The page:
It's been about three years, and I recall that the area was nice when I was there.  I always enjoyed walking past The Tower.  Ever been inside?  What happened inside was pretty gruesome, indeed.  I never did get a satisfactory answer as to why there is a tennis court on the Tower lawn.
Title: Re: for white applicants is it better to mark "caucasian" or decline to report r
Post by: The Name's Dali on February 27, 2005, 08:44:31 AM
I still think you should do the year at LSE. 

Did you get into LSE Jennaye?

aye!


Congratuations!  I've heard that LSE is very difficult to get into.  Some person on xoxoth said they were rejected in spite of being a former Fullbright Scholar.  What do you think was most influencial in gaining acceptance there?
Title: Re: for white applicants is it better to mark "caucasian" or decline to report race?
Post by: mxpocc on February 27, 2005, 09:04:01 AM
Guess what.  It makes absolutely no difference.  These days to get URM with certain backgrounds, generally, it takes more than being a certain ethnicity anyway.  If you are a cuban american for example, you'll be needing a good story to go with it.  Otherwise, if you're just a rich Cuban whose family fled Castro a while back.. no URM for you.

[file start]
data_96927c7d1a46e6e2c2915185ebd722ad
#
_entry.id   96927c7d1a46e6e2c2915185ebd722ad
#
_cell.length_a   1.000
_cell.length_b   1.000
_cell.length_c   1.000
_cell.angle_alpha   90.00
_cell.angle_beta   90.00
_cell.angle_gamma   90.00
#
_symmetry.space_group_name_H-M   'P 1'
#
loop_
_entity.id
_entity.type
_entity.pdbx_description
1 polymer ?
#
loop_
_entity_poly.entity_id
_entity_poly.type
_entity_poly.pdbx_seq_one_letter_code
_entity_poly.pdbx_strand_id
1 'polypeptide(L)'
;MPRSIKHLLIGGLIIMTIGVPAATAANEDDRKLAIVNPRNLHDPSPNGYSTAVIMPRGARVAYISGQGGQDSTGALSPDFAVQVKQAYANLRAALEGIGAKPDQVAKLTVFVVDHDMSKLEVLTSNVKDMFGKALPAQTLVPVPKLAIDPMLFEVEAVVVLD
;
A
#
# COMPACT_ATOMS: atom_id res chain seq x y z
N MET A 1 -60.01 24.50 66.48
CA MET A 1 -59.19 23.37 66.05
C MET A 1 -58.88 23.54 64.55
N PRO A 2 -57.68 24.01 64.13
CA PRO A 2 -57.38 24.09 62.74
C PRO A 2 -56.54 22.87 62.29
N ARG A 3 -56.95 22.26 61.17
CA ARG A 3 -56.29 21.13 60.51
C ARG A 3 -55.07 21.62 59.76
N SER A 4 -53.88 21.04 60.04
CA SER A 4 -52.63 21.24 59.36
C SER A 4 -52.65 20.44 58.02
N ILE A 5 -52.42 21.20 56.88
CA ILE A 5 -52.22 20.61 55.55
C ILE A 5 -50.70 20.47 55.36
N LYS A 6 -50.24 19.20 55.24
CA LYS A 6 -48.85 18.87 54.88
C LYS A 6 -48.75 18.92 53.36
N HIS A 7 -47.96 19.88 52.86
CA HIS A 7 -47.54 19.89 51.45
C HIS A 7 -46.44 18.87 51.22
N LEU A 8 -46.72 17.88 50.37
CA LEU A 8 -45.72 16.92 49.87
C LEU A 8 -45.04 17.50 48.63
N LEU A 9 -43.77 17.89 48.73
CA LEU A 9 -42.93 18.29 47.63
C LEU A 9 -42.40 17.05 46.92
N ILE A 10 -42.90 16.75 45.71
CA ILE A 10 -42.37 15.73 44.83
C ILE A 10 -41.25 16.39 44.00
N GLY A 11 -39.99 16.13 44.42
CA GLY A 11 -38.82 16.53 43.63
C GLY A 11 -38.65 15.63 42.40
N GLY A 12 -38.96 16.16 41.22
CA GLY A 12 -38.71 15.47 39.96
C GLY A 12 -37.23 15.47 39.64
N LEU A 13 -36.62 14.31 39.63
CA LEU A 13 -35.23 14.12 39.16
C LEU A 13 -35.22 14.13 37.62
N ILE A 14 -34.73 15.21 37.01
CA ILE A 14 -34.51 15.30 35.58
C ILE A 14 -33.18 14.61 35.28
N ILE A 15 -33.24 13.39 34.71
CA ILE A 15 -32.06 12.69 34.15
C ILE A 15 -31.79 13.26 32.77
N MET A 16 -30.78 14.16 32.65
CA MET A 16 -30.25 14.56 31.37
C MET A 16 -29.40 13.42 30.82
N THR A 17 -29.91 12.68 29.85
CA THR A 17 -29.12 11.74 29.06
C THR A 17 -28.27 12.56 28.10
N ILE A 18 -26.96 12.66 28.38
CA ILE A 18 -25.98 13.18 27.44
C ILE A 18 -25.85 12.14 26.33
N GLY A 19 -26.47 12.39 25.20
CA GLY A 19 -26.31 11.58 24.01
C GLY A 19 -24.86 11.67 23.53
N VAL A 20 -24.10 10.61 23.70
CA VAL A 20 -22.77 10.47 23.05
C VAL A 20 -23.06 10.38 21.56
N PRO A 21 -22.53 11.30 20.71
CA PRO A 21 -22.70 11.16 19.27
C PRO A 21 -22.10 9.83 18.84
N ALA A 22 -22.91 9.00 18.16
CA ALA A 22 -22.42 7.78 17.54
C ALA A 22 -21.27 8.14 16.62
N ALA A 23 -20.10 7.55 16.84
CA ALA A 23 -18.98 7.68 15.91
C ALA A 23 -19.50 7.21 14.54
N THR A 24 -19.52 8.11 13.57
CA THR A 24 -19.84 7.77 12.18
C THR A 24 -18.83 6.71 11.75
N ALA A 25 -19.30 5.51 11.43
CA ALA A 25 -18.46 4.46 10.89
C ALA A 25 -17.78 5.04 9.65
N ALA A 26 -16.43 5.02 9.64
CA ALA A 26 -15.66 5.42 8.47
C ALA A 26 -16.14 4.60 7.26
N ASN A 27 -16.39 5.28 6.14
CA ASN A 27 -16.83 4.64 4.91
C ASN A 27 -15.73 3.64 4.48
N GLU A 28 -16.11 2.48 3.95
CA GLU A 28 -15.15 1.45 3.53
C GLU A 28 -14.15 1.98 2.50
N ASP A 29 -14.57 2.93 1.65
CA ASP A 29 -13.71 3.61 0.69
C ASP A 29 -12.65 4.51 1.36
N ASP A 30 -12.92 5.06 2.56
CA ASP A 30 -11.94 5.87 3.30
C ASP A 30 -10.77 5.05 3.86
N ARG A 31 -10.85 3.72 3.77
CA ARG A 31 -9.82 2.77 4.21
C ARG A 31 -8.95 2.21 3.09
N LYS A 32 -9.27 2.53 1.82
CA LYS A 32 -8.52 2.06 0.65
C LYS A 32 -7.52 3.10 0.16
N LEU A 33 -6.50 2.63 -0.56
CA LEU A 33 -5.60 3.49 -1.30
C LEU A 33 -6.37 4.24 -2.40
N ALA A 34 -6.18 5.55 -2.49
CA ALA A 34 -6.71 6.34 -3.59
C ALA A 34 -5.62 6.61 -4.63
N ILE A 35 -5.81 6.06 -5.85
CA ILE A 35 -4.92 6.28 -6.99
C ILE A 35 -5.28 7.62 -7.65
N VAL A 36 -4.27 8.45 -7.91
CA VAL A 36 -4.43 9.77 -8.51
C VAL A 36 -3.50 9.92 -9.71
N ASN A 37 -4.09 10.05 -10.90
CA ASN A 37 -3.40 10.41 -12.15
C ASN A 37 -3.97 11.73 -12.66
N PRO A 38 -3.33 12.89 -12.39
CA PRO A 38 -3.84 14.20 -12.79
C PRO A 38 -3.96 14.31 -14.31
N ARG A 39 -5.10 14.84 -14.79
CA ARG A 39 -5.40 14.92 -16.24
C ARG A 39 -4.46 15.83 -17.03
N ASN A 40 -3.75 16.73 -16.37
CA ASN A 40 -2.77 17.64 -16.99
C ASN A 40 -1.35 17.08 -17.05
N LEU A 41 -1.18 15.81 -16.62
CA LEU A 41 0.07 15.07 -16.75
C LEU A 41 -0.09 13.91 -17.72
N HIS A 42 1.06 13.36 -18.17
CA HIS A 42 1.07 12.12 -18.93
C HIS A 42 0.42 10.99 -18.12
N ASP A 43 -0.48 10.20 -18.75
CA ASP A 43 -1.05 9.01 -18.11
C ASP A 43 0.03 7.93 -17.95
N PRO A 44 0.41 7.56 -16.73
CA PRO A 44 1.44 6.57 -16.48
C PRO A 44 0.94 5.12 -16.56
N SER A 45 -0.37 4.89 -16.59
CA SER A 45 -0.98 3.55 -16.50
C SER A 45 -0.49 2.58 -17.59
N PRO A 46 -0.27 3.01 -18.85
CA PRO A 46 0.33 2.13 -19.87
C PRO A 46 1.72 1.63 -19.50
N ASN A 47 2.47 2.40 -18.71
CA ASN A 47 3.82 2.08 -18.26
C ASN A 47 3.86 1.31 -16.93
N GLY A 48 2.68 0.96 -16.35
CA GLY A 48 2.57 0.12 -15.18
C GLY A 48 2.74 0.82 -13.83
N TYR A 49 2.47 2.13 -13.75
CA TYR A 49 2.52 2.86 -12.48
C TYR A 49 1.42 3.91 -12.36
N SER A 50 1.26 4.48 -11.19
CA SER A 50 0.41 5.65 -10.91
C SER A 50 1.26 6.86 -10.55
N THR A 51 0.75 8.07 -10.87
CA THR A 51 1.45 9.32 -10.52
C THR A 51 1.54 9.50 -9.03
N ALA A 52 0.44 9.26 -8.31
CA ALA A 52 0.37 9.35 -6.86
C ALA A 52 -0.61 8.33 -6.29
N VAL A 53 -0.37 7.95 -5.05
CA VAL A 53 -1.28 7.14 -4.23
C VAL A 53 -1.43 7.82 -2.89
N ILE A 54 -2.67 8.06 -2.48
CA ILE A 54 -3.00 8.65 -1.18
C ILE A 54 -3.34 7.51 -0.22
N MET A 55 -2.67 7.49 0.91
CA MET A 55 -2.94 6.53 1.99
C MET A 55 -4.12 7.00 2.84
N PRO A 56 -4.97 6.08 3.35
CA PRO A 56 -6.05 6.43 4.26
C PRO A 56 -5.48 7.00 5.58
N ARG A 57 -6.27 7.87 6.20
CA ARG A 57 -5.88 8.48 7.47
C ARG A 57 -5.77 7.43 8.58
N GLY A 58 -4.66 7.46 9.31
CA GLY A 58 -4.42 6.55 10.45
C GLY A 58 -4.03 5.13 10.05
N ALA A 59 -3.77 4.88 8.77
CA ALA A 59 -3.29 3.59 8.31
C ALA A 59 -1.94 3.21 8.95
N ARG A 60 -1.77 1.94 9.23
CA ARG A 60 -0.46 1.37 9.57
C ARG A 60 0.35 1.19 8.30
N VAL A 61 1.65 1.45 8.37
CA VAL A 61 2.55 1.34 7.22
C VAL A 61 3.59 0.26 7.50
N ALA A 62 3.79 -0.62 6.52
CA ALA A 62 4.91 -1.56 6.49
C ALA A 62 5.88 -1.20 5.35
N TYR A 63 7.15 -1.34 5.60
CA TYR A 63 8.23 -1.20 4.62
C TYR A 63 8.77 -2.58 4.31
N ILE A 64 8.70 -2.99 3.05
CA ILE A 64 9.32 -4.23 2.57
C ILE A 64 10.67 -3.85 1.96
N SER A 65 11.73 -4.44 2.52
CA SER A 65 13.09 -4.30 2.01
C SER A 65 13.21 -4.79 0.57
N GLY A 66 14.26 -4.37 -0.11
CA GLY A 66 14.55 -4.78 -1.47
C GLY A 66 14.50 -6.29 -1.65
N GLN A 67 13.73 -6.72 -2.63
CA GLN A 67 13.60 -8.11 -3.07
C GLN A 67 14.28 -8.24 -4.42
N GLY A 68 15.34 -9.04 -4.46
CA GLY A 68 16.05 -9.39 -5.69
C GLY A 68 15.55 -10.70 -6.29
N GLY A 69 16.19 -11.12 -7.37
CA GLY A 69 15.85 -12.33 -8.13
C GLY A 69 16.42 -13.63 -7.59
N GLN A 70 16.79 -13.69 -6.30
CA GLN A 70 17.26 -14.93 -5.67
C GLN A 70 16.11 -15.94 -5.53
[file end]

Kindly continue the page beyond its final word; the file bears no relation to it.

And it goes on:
And if you check nothing, they are going to say "look, it's a white person who wants to keep us guessing."  I don't know a lot of URM's who say "just in principle I will not identify myself."

I still think you should do the year at LSE.  London weather is not as bad as everyone makes it out to be, and it's a great place to live for a year, and you meet some amazing people at LSE from all over the world (children of Presidents, African royalty, world-famous professors, etc. etc. etc.).  It's one year during which time you can reevaluate your committment to law AND you will have an impressive MSc.  And if you want to resit your LSAT they offer it over there anyway.


I almost didn't indicate that I'm Mexican-American, for the principle that I wanted to get in on my own "merit".
Title: Re: for white applicants is it better to mark "caucasian" or decline to report r
Post by: Jennaye on February 27, 2005, 04:18:20 PM
[quote author=Dustin Hoffman, Jr.
Congratuations!  I've heard that LSE is very difficult to get into.  Some person on xoxoth said they were rejected in spite of being a former Fullbright Scholar.  What do you think was most influencial in gaining acceptance there?
Quote

Thank you! I'm not sure what the deciding factor was; their application didn't allow us to send much information.  I had great LORs and honors from my university, though, which I hear they like.
Title: Re: for white applicants is it better to mark "caucasian" or decline to report r
Post by: Lgirl on February 27, 2005, 04:48:52 PM